US-Honduras Friendly: Evidence Of What Americans Can Expect From Bradley

Ben TrianaFeatured ColumnistJanuary 24, 2010

CARSON, CA - JANUARY 23:  Jimmy Conrad #15 of USA and Carlos Pavon #9 of Honduras vie for a high ball in the first half during their international friendly on January 23, 2010 in Carson, California.  (Photo by Victor Decolongon/Getty Images)
Victor Decolongon/Getty Images

The anonymity and negative emotions internet writing allows always make it a strong temptation to write a derisive column.

Such articles are sure to get a response and encourage debates that usually end with "I hate (insert player's name here)" or "This is who I would choose instead" followed by a full team list of said fan's favorite athletes and the formation he would employ...and they are quite popular.

Honduras' 3-1 thrashing of the U.S. Men's national team Saturday night at the Home Depot Center in Carson, Calif., would have been the perfect opportunity to criticize without restraint. 

But it's too easy to overtly criticize online.

After some reflection, I realized that the Honduras game offered up a sobering picture of what Bob Bradley's tenure has offered the United States. Some of it is good, a lot of it is bad, and a whole bundle more of it is uncertain. 

Unfortunately, that is the way things will more than likely stay until he resigns or is released from his position as coach of the national team.

So, after three years of watching Bob Bradley sculpt his team, what follows is what to expect.

First, the good. The team can win games (the latest Honduras game excluded, of course). In fact, the team is capable of making a run when they're in form, even from behind. The 2007 Gold Cup and last year's Confederations Cup are two good examples of this.

Plus, Bradley seems to have a decent rapport with his players, and it appears that the players have bought into his philosophy. No matter whom he selects, they take on the appearance of a solid, cohesive unit with few distractions and squabbles. In essence, they look like professionals.

Accomplishing that much is not an easy task, and Bradley should be commended. After the dismal showing in 2006, the whole program was in disarray. Bradley's interim management righted the proverbial ship, and to the dismay of many, he was rewarded for his service.

Also, Bradley helped to reinforce a number of positive habits that Bruce Arena had established during his time in charge. He kept the focus on execution (set plays in particular), reminding the team that it only wins when it plays as more than the sum of its parts, and he implemented a whole team defense.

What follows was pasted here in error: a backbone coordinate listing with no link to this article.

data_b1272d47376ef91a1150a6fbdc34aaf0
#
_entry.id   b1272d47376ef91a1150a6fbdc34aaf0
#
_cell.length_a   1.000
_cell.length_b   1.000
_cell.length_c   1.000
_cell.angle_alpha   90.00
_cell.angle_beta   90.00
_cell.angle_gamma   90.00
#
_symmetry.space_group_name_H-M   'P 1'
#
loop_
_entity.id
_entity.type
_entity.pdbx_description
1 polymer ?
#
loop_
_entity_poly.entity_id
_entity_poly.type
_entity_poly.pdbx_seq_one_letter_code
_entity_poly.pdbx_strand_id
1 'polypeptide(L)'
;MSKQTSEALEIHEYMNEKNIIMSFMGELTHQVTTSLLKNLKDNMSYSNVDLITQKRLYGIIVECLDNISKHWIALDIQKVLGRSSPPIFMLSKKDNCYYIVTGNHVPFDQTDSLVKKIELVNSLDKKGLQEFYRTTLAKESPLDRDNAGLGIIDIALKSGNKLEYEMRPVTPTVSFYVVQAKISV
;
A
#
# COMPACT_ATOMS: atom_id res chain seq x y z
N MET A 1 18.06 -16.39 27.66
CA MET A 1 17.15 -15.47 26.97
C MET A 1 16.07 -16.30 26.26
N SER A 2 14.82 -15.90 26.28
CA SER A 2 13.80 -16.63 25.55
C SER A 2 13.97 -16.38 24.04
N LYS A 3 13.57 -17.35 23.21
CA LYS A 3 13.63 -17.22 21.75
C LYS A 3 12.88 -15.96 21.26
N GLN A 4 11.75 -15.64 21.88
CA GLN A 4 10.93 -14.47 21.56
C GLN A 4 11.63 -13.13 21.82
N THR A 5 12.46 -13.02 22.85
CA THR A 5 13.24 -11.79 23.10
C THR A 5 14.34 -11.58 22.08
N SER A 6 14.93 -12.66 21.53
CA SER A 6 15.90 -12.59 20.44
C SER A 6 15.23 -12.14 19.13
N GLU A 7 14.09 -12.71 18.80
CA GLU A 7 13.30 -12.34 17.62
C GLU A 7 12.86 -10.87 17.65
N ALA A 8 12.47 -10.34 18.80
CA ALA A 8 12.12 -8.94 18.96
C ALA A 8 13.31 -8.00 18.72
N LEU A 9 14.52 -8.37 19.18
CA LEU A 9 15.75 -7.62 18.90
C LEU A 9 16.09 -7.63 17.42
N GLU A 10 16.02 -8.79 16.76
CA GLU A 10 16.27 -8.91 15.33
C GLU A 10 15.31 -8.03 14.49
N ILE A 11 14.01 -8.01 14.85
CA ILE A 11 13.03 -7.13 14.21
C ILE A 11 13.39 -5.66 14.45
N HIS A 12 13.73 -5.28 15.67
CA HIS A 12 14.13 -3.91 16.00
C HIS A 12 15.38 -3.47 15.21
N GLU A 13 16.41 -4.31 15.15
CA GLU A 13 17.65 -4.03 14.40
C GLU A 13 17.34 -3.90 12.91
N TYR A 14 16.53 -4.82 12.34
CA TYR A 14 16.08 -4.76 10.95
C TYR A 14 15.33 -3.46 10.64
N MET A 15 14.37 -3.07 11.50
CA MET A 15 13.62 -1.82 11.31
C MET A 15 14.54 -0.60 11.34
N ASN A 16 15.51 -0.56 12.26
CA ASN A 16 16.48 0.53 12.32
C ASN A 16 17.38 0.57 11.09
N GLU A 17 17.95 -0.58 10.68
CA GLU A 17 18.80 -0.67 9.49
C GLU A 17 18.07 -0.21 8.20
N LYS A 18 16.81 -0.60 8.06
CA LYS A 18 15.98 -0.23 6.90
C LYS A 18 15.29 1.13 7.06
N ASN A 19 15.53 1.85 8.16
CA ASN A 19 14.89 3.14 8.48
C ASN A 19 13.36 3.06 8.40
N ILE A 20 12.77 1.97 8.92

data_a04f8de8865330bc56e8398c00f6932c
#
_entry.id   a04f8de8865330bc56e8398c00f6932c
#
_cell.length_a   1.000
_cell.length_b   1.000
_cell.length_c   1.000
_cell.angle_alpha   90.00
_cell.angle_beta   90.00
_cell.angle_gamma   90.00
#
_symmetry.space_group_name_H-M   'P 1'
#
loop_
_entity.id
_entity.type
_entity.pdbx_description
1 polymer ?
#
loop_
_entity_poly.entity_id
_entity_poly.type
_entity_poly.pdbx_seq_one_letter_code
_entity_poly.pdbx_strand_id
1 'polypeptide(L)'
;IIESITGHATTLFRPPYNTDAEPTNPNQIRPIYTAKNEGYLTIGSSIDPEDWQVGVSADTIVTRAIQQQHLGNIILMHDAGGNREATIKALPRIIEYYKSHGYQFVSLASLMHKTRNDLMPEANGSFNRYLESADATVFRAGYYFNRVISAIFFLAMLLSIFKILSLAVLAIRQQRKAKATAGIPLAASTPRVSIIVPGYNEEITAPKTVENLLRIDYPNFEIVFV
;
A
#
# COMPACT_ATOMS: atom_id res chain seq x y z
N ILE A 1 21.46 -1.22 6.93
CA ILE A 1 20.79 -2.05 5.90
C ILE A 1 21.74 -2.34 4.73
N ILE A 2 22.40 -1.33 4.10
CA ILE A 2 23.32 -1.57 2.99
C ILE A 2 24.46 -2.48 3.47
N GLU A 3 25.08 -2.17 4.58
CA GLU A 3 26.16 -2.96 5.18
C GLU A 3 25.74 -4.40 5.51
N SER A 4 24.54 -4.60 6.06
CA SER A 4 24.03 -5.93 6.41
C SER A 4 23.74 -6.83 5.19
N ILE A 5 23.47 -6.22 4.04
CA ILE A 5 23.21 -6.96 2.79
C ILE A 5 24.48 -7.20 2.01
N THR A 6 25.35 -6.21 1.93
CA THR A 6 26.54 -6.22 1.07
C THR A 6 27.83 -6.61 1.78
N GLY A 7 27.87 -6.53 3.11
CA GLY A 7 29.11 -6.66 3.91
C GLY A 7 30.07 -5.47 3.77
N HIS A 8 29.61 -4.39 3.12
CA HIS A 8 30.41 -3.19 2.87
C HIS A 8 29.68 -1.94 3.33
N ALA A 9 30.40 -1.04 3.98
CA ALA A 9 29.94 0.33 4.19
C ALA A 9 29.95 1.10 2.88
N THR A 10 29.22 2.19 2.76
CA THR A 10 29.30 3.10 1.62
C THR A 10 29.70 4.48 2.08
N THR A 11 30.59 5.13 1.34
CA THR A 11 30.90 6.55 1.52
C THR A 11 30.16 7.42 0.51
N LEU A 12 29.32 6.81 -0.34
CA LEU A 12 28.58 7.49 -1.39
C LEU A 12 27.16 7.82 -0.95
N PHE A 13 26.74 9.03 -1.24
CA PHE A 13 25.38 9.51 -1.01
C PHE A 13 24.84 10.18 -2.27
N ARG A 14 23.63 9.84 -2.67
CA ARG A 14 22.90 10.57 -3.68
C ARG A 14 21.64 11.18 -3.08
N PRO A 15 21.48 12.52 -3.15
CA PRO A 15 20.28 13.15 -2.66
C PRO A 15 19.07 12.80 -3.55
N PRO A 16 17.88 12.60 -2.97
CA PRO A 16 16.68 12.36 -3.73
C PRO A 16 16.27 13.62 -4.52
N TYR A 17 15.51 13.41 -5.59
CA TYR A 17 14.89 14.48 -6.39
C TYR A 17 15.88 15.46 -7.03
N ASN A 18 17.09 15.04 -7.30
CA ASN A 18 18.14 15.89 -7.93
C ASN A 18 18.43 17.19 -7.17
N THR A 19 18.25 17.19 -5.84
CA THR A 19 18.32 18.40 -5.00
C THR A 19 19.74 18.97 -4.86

Overall, he has kept the United States at a respectable level, not sullying what little soccer reputation they have earned, and perhaps even improving it with his accomplishments against Concacaf opponents and the aforementioned Confederations Cup run.

Not bad, considering a truly professional and organized national team has only been around for about 20 years (I'm counting the 1990 World Cup as the beginning of the professional era for the U.S. national team. During preparation for that World Cup, national team pool players were financially supported for the first time. This enabled them to properly prepare for the tournament.).

Nevertheless, Bradley's time hasn't been all roses. Saturday's friendly reminded everyone of that.

Bradley's recent selections have had the tendency of letting in goals early. Usually this ends in a poor result. As of last night's game, Bradley is 2-6-2 when trailing after half. They don't do well when behind, and if the team's attack is stifled early, it does not adapt.

All of this could be seen on the night. Bradley's attack struggled from the onset. His forwards could not obtain or keep possession. The outside midfielders and backs did little to support the offense, and there were too many errant passes from Beckerman and Feilhaber.

It's true that Jimmy Conrad's early exit made life difficult for the Americans, but the team, specifically the back line, played better once he was ejected.

That is, until Honduras scored a second goal, and the way in which they scored was another reminder of how a Bradley team plays. The goal was a replica of Maicon's assist on the first goal of Brazil's comeback win in the Confederations Cup final.

The U.S. is way too lax on defense inside its defensive third. Players do not get out and pressure attackers. The amount of time and space opposing players are gifted has cost the United States a stream of goals.

A defense founded on the idea that deep lying defenders can play as additional goalkeepers spells doom against elite teams, and the string of goals, either off of crosses or from long distance, have not ceased.

Honduras' second goal (a product of the American defensive) is a tenet of the Bradley era.

It's also why the team went 13-8-3 in 2009; a significant drop in his win percentage from his previous two years.

Bradley has been criticized by many for his too-late substitutions and inability to adjust his in-game strategy. Bradley exhibited more of the same against Honduras.